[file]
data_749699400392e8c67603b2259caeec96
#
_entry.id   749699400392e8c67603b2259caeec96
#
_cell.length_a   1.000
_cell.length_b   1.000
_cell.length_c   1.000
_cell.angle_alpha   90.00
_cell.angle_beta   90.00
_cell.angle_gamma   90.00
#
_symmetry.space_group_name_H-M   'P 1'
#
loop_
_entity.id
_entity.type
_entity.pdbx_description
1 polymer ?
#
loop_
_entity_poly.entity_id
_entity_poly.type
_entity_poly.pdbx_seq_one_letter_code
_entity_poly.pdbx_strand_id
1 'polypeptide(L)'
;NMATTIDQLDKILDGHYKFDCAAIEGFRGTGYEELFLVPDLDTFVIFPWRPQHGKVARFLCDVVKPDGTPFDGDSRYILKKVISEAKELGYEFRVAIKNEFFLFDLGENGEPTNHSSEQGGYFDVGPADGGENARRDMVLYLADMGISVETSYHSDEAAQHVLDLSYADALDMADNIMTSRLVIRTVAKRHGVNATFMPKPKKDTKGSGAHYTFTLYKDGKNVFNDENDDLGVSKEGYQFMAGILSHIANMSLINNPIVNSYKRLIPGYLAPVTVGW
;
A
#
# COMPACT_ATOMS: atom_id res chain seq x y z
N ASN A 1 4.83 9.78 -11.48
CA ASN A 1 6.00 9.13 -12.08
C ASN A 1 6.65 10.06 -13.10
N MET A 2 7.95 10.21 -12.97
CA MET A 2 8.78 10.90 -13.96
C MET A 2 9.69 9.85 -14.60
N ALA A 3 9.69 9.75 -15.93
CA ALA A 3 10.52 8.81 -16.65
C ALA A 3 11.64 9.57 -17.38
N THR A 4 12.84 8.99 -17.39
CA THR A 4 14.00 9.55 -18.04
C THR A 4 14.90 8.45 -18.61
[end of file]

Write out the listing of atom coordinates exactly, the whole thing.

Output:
data_749699400392e8c67603b2259caeec96
#
_entry.id   749699400392e8c67603b2259caeec96
#
_cell.length_a   1.000
_cell.length_b   1.000
_cell.length_c   1.000
_cell.angle_alpha   90.00
_cell.angle_beta   90.00
_cell.angle_gamma   90.00
#
_symmetry.space_group_name_H-M   'P 1'
#
loop_
_entity.id
_entity.type
_entity.pdbx_description
1 polymer ?
#
loop_
_entity_poly.entity_id
_entity_poly.type
_entity_poly.pdbx_seq_one_letter_code
_entity_poly.pdbx_strand_id
1 'polypeptide(L)'
;NMATTIDQLDKILDGHYKFDCAAIEGFRGTGYEELFLVPDLDTFVIFPWRPQHGKVARFLCDVVKPDGTPFDGDSRYILKKVISEAKELGYEFRVAIKNEFFLFDLGENGEPTNHSSEQGGYFDVGPADGGENARRDMVLYLADMGISVETSYHSDEAAQHVLDLSYADALDMADNIMTSRLVIRTVAKRHGVNATFMPKPKKDTKGSGAHYTFTLYKDGKNVFNDENDDLGVSKEGYQFMAGILSHIANMSLINNPIVNSYKRLIPGYLAPVTVGW
;
A
#
# COMPACT_ATOMS: atom_id res chain seq x y z
N ASN A 1 4.83 9.78 -11.48
CA ASN A 1 6.00 9.13 -12.08
C ASN A 1 6.65 10.06 -13.10
N MET A 2 7.95 10.21 -12.97
CA MET A 2 8.78 10.90 -13.96
C MET A 2 9.69 9.85 -14.60
N ALA A 3 9.69 9.75 -15.93
CA ALA A 3 10.52 8.81 -16.65
C ALA A 3 11.64 9.57 -17.38
N THR A 4 12.84 8.99 -17.39
CA THR A 4 14.00 9.55 -18.04
C THR A 4 14.90 8.45 -18.61